New Bill Would Set Standard for Financial Data Security
A new bill introduced earlier this month, the Consumer Information Notification Requirement Act, would ensure customers of financial firms are protected in the event of a data breach but has drawn the ire of trade groups.
Making laws by nature, especially when it pertains to data breach legislation, tends to be a nebulous affair.
One of the latest to wend its ways through the halls of our nation's government would help set a new data security standard for the financial services industry if enacted however.
The bill, the Consumer Information Notification Requirement Act, would essentially amend the nearly two-decade-old Gramm-Leach-Bliley Act, legislation passed in 1999 that’s viewed in many circles as antiquated as it doesn't require notification of consumers of data breaches.
The legislation would require the insurance industry to adopt a set of new standards around data security. When it comes to safeguarding customer information the bill would hold companies to the same standards in previously published guidelines like the Comptroller of the Currency, the Board of Governors of the Federal Reserve Board, the Federal Deposit Insurance Corporation, and the Office of Thrift Supervision.
The bill wouldn't just hold banks to the standards, it would also apply to insurance providers, investment companies, securities brokers, and dealers.
The bill was introduced by Congressman Blaine Luetkemeyer (R-Mo.) earlier this month to coincide with the one-year anniversary of 2017's massive 145.5 million person Equifax breach.
Luetkemeyer, who chairs the House Financial Services subcommittee, said the goal of the bill is extend data security and notification standards to customers of all financial intuitions.
Like other data breach bills that have emerged in recent years - and there have been a lot - the bill would preempt state data security and breach notification laws already on the books.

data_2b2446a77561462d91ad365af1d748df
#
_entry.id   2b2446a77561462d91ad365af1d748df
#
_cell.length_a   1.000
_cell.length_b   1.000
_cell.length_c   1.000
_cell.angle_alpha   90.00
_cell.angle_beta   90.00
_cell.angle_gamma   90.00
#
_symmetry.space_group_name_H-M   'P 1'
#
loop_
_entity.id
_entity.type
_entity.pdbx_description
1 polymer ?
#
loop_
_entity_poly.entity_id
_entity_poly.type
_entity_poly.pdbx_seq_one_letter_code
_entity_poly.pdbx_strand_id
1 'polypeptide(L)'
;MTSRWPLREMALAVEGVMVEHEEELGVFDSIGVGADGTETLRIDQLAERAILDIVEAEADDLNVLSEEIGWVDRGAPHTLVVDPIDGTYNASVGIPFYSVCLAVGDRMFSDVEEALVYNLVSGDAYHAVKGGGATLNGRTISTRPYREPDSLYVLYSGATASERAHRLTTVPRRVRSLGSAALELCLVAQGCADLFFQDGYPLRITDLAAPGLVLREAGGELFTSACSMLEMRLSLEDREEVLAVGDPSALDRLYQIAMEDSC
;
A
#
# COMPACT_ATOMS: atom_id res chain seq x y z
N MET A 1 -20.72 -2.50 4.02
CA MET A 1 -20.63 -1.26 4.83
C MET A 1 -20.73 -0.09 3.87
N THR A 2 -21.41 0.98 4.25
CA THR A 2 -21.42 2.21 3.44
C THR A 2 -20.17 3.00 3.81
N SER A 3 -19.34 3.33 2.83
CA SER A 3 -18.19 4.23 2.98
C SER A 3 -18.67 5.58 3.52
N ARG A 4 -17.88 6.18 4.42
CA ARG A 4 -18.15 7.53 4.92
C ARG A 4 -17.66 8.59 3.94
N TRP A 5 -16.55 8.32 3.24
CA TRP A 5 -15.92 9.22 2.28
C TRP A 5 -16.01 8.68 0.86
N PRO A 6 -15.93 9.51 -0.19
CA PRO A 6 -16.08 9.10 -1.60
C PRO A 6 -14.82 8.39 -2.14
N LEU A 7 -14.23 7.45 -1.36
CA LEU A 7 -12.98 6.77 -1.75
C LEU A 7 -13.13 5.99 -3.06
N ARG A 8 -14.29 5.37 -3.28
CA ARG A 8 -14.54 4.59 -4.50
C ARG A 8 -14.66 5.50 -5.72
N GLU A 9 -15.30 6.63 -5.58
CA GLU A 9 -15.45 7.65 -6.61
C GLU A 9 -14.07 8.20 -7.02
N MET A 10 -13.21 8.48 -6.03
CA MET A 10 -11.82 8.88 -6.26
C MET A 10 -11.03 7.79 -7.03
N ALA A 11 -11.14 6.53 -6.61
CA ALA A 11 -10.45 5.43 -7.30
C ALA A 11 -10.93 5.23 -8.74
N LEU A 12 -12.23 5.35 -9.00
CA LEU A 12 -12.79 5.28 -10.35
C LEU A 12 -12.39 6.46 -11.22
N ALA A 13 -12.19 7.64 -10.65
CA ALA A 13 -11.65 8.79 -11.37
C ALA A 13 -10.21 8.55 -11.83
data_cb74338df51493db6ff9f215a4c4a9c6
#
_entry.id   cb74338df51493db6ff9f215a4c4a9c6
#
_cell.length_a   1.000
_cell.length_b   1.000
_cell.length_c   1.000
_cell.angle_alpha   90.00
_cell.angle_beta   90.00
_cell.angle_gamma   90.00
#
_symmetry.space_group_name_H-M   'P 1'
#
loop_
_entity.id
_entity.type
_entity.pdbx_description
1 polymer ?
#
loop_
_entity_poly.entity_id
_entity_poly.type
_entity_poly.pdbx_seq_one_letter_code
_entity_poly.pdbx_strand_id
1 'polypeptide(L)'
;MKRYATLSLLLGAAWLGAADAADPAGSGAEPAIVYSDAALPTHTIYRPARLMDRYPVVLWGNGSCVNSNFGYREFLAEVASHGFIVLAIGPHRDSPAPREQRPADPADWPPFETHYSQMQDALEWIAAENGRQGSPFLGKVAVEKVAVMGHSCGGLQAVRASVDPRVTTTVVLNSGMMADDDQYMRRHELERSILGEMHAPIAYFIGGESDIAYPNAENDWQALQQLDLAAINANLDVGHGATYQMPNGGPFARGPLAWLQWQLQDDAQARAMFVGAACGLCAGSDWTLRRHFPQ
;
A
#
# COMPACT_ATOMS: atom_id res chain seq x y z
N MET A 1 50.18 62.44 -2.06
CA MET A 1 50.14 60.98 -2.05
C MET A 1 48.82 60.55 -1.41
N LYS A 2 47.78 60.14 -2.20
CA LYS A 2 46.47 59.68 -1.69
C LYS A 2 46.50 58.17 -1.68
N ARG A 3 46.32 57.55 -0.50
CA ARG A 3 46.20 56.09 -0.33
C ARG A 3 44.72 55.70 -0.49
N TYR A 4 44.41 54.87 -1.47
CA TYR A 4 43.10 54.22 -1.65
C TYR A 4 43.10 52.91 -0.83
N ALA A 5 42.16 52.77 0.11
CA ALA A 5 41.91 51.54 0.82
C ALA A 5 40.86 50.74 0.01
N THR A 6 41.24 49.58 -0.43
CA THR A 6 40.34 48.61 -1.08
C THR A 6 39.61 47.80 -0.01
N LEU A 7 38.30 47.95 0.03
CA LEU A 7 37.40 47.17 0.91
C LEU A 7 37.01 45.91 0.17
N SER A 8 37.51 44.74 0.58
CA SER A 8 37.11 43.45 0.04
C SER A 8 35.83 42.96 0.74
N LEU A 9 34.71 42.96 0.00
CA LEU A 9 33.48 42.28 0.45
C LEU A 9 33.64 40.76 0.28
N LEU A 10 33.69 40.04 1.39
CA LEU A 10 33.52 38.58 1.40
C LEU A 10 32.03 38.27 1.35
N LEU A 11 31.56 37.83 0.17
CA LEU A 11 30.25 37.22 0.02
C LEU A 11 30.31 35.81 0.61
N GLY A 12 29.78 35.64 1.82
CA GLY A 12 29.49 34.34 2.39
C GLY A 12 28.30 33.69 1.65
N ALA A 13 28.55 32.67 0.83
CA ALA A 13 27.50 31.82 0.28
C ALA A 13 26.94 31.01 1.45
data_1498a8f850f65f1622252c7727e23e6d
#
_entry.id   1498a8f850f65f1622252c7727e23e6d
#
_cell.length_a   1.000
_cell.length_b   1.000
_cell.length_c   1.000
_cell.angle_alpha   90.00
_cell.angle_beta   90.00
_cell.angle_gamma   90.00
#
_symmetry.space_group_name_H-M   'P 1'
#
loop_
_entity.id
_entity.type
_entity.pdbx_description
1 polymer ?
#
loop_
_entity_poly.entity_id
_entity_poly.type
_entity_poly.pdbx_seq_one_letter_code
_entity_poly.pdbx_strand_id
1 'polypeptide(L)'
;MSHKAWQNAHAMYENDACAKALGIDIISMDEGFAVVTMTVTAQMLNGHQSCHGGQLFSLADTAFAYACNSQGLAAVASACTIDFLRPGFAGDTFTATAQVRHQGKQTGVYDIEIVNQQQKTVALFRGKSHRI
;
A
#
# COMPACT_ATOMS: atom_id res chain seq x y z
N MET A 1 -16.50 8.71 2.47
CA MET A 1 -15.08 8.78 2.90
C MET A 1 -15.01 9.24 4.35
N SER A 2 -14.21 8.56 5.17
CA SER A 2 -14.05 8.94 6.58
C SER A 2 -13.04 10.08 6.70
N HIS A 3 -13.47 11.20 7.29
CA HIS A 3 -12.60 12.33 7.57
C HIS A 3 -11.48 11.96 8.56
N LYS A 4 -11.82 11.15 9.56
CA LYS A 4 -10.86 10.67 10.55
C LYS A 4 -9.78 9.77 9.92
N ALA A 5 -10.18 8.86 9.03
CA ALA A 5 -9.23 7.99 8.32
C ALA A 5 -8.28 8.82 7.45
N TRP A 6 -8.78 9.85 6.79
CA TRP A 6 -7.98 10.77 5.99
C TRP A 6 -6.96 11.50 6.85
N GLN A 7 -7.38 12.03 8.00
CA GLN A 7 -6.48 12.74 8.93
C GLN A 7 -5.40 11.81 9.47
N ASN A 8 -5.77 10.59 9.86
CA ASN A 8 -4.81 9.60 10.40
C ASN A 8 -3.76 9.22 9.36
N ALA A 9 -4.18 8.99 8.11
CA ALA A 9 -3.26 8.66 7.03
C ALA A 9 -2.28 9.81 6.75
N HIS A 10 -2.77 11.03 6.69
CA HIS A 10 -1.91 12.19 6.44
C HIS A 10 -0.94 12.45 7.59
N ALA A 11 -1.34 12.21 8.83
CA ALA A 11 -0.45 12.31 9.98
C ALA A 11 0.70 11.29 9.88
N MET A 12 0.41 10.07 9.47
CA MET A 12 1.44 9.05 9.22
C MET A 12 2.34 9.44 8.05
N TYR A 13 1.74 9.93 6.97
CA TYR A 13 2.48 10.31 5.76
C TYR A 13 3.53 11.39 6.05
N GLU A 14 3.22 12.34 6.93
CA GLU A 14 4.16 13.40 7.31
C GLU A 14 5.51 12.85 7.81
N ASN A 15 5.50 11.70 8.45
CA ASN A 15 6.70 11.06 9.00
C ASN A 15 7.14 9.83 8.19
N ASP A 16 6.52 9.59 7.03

One interesting element of the legislation - and one that's served as a point of contention over the last several weeks - has been the fact that it would also hinder states from implementing their own data security requirements.
The National Governors Association, a collective of governors from states, territories, and commonwealths within the U.S., came out against the bill in the days following its announcement. In a statement the special interest group said it was worried specifically about the idea that states would be prohibited from imposing their own consumer protection standards.
"This legislation would prohibit states from imposing or enforcing any strong consumer protection standards that go above and beyond federal standards, thereby inhibiting ongoing efforts by states to adopt data security laws and regulations that are in the best interest of consumers. For this reason, NGA urges the committee to oppose H.R. 6743," the group said last week.
A slew of other advocacy groups, like the Consumers Union, the Conference of State Bank Supervisors, U.S. PIRG, the Electronic Frontier Foundation, and the American Civil Liberties Union, also objected to the legislation.
Perhaps it’s not a surprise that Dave Jones, California's Insurance Commission, also sent a letter to members of the Committee of Financial Services objecting to the legislation as well.
The bill, HR 6743, would undermine legislation already on the books, according to Jones. The bill would require notifying consumers when a breach is "reasonably likely to result in identity theft, fraud, or economic loss." Currently California's law requires notification if data has "been acquired by an unauthorized person, irrespective of any subjective judgment as to whether such acquisition is 'reasonably likely' to result in theft, fraud or financial harm that may befall the consumer,” according to Jones.
If passed the bill could impact California's Data Privacy Protection Act, a landmark bill passed this summer by lawmakers that has needs some work before it goes into effect in 2020 but would give consumers the ability to ask what kind and how much data companies have on them and sue over data breaches.